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June 19, 1996


Author Affiliations

Wayne State University School of Medicine, Detroit, Mich

JAMA. 1996;275(23):1814-1815. doi:10.1001/jama.1996.03530470042025

Von Willebrand disease (vWD) affects an estimated 1% of the population, yet the condition is undiagnosed in many affected persons. Originally described by the Finnish physician Erik von Willebrand in 1926, this hereditary disorder is characterized by mucous membrane bleeding (epistaxis, gum bleeding, menorrhagia), excessive bleeding from superficial lacerations, surgery, or invasive dental procedures, and easy bruisability. Although inherited as an autosomal dominant trait, vWD presents more problems for young women, who often have excessive menstrual bleeding.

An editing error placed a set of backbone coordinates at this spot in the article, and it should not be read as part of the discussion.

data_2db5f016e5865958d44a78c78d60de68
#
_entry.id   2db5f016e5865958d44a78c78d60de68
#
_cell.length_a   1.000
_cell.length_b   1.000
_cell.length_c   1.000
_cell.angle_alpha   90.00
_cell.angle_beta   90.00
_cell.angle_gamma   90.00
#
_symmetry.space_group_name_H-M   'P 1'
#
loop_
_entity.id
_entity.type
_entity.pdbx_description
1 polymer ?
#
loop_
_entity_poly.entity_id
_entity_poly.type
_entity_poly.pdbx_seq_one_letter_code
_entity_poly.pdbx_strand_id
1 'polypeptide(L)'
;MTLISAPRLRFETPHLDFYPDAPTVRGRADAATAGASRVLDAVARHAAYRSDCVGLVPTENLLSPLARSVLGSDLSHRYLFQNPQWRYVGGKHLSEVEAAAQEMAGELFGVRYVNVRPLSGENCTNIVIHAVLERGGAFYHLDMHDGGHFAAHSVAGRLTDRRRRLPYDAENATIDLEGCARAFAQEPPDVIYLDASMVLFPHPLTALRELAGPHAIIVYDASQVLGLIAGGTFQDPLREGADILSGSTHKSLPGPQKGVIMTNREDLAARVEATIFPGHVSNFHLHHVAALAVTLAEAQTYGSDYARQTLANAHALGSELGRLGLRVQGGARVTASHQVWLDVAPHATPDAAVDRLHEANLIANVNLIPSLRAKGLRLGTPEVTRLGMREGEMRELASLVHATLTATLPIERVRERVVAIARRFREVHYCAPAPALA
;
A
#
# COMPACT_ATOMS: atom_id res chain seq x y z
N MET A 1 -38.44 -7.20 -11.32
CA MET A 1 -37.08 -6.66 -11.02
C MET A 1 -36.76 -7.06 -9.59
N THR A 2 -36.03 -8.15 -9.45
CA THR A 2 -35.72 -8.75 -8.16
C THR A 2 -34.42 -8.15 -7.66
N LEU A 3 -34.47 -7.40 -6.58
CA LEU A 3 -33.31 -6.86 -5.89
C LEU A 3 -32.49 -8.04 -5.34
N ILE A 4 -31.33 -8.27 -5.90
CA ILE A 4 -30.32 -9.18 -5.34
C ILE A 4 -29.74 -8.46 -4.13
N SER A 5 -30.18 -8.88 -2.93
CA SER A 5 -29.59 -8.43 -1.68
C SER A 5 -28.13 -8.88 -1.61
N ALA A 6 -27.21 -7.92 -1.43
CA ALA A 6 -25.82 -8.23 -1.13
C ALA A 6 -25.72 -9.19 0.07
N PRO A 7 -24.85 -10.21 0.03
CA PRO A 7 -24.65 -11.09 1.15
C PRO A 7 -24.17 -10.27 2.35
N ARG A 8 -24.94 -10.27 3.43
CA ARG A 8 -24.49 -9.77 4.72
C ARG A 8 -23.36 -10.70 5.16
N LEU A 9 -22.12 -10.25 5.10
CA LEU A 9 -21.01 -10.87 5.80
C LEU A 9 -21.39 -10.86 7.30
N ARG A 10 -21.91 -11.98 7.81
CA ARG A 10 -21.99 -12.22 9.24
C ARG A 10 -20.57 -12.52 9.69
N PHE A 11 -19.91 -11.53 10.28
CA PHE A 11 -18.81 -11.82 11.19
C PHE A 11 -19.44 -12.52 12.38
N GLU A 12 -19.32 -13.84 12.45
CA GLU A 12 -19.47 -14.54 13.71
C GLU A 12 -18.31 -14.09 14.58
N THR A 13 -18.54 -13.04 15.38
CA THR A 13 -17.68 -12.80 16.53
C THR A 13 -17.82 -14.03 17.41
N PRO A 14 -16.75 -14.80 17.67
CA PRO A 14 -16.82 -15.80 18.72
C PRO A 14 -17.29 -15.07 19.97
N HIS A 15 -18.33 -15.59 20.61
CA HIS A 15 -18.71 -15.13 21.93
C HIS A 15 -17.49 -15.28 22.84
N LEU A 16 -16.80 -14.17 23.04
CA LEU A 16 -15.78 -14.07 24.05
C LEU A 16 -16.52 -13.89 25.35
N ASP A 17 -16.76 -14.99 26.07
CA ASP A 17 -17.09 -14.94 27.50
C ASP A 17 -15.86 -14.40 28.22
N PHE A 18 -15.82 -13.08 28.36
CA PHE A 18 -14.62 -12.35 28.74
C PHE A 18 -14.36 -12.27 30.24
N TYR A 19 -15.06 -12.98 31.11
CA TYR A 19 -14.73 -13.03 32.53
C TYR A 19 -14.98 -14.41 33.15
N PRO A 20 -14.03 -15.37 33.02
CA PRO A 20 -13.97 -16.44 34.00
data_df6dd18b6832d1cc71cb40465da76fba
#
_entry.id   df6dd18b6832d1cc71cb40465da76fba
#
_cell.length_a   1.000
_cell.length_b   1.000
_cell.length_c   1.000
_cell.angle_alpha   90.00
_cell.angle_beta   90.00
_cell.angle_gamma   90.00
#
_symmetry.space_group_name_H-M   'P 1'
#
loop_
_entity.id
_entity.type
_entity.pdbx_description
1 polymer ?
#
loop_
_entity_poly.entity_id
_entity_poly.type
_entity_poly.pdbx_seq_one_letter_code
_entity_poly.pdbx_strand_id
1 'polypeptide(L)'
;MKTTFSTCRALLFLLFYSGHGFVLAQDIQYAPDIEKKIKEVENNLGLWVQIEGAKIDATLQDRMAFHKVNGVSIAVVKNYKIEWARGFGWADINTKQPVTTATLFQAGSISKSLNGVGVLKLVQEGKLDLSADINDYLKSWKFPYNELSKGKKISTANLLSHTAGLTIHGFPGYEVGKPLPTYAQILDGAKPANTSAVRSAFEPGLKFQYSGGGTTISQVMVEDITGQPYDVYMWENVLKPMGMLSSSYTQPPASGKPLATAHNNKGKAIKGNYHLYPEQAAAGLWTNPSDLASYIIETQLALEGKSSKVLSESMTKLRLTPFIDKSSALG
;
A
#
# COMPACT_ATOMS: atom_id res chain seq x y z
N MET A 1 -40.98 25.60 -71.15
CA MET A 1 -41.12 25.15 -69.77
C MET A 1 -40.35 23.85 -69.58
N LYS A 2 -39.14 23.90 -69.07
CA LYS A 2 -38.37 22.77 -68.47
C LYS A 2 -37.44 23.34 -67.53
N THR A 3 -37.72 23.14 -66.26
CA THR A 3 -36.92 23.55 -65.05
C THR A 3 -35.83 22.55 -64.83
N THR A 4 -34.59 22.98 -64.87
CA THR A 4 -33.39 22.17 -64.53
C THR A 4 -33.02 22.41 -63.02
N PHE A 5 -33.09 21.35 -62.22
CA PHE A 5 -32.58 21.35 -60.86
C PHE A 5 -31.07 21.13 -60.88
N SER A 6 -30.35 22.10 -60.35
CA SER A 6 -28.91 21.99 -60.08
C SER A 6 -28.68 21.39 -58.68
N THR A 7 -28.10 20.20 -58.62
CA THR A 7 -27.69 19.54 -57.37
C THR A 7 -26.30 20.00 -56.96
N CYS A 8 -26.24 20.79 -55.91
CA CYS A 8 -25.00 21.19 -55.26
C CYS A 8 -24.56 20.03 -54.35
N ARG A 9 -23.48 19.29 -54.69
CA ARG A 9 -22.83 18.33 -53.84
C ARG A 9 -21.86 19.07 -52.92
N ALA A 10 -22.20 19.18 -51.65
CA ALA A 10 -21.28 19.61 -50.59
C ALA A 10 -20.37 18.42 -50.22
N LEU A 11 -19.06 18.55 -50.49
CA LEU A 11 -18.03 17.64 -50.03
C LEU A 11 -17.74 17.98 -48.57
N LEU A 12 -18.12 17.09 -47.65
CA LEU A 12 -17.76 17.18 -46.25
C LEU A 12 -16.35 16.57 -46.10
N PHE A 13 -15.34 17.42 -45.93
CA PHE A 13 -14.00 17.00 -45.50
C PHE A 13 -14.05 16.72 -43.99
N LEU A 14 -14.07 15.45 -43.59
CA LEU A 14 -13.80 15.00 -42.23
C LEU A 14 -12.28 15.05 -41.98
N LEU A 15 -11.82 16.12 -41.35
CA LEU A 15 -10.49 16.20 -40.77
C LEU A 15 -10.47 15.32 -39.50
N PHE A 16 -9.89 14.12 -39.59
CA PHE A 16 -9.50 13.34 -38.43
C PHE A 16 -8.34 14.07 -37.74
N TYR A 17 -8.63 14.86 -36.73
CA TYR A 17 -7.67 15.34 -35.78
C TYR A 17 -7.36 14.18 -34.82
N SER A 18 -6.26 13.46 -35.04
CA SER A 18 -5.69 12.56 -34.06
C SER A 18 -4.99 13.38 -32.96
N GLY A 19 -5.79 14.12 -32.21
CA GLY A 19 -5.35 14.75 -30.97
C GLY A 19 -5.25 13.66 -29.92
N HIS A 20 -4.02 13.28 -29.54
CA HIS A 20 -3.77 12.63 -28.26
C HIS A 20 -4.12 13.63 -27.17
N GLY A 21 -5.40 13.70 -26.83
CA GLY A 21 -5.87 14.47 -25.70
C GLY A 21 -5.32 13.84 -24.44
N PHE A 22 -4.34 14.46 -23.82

Until recently, the pathogenesis of vWD was poorly understood, available diagnostic tests were controversial and difficult to interpret, and treatment options were limited. Fortunately, this has changed. We have a much clearer understanding of vWD,1-3 better diagnostic tests, and safer, easy-to-use treatment modalities. These developments—especially for treatment—make it imperative that clinicians at least think of the possibility of vWD when seeing and evaluating patients with mucous membrane—type bleeding, with or without excessive